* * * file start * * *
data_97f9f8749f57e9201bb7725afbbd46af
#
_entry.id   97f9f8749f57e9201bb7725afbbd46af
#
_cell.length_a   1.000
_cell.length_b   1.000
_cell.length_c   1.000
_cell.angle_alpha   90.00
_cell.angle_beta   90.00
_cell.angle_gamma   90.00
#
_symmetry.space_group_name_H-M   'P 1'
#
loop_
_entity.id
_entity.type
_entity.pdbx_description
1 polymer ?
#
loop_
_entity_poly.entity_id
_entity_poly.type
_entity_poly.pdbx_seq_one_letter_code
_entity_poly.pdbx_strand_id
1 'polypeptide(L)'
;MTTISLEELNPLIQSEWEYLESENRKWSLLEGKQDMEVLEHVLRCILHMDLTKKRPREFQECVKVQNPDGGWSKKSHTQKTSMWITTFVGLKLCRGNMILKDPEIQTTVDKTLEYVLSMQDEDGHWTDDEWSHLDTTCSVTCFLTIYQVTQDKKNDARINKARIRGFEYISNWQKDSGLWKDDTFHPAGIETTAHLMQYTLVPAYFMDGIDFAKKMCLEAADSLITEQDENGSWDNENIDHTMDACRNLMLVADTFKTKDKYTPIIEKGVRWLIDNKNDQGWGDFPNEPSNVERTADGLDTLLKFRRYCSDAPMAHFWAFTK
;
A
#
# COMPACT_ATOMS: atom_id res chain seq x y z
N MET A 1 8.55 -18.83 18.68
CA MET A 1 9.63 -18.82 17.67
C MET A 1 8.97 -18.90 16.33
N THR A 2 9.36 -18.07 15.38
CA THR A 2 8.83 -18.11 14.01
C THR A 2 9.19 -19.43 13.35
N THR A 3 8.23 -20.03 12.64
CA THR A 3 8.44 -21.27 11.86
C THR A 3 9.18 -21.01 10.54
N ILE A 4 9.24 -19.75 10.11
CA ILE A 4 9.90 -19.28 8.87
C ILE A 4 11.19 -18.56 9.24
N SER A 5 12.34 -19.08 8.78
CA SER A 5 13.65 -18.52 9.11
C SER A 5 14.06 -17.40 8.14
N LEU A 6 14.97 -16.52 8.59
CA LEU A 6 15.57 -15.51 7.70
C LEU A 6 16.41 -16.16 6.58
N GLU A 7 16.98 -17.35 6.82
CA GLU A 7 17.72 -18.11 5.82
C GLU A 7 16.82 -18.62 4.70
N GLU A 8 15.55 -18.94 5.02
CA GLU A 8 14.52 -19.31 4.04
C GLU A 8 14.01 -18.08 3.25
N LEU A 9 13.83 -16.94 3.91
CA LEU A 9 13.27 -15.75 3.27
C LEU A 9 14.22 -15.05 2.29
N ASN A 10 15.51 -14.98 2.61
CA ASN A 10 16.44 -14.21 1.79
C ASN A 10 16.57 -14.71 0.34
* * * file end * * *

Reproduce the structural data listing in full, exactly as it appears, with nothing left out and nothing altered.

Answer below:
data_97f9f8749f57e9201bb7725afbbd46af
#
_entry.id   97f9f8749f57e9201bb7725afbbd46af
#
_cell.length_a   1.000
_cell.length_b   1.000
_cell.length_c   1.000
_cell.angle_alpha   90.00
_cell.angle_beta   90.00
_cell.angle_gamma   90.00
#
_symmetry.space_group_name_H-M   'P 1'
#
loop_
_entity.id
_entity.type
_entity.pdbx_description
1 polymer ?
#
loop_
_entity_poly.entity_id
_entity_poly.type
_entity_poly.pdbx_seq_one_letter_code
_entity_poly.pdbx_strand_id
1 'polypeptide(L)'
;MTTISLEELNPLIQSEWEYLESENRKWSLLEGKQDMEVLEHVLRCILHMDLTKKRPREFQECVKVQNPDGGWSKKSHTQKTSMWITTFVGLKLCRGNMILKDPEIQTTVDKTLEYVLSMQDEDGHWTDDEWSHLDTTCSVTCFLTIYQVTQDKKNDARINKARIRGFEYISNWQKDSGLWKDDTFHPAGIETTAHLMQYTLVPAYFMDGIDFAKKMCLEAADSLITEQDENGSWDNENIDHTMDACRNLMLVADTFKTKDKYTPIIEKGVRWLIDNKNDQGWGDFPNEPSNVERTADGLDTLLKFRRYCSDAPMAHFWAFTK
;
A
#
# COMPACT_ATOMS: atom_id res chain seq x y z
N MET A 1 8.55 -18.83 18.68
CA MET A 1 9.63 -18.82 17.67
C MET A 1 8.97 -18.90 16.33
N THR A 2 9.36 -18.07 15.38
CA THR A 2 8.83 -18.11 14.01
C THR A 2 9.19 -19.43 13.35
N THR A 3 8.23 -20.03 12.64
CA THR A 3 8.44 -21.27 11.86
C THR A 3 9.18 -21.01 10.54
N ILE A 4 9.24 -19.75 10.11
CA ILE A 4 9.90 -19.28 8.87
C ILE A 4 11.19 -18.56 9.24
N SER A 5 12.34 -19.08 8.78
CA SER A 5 13.65 -18.52 9.11
C SER A 5 14.06 -17.40 8.14
N LEU A 6 14.97 -16.52 8.59
CA LEU A 6 15.57 -15.51 7.70
C LEU A 6 16.41 -16.16 6.58
N GLU A 7 16.98 -17.35 6.82
CA GLU A 7 17.72 -18.11 5.82
C GLU A 7 16.82 -18.62 4.70
N GLU A 8 15.55 -18.94 5.02
CA GLU A 8 14.52 -19.31 4.04
C GLU A 8 14.01 -18.08 3.25
N LEU A 9 13.83 -16.94 3.91
CA LEU A 9 13.27 -15.75 3.27
C LEU A 9 14.22 -15.05 2.29
N ASN A 10 15.51 -14.98 2.61
CA ASN A 10 16.44 -14.21 1.79
C ASN A 10 16.57 -14.71 0.34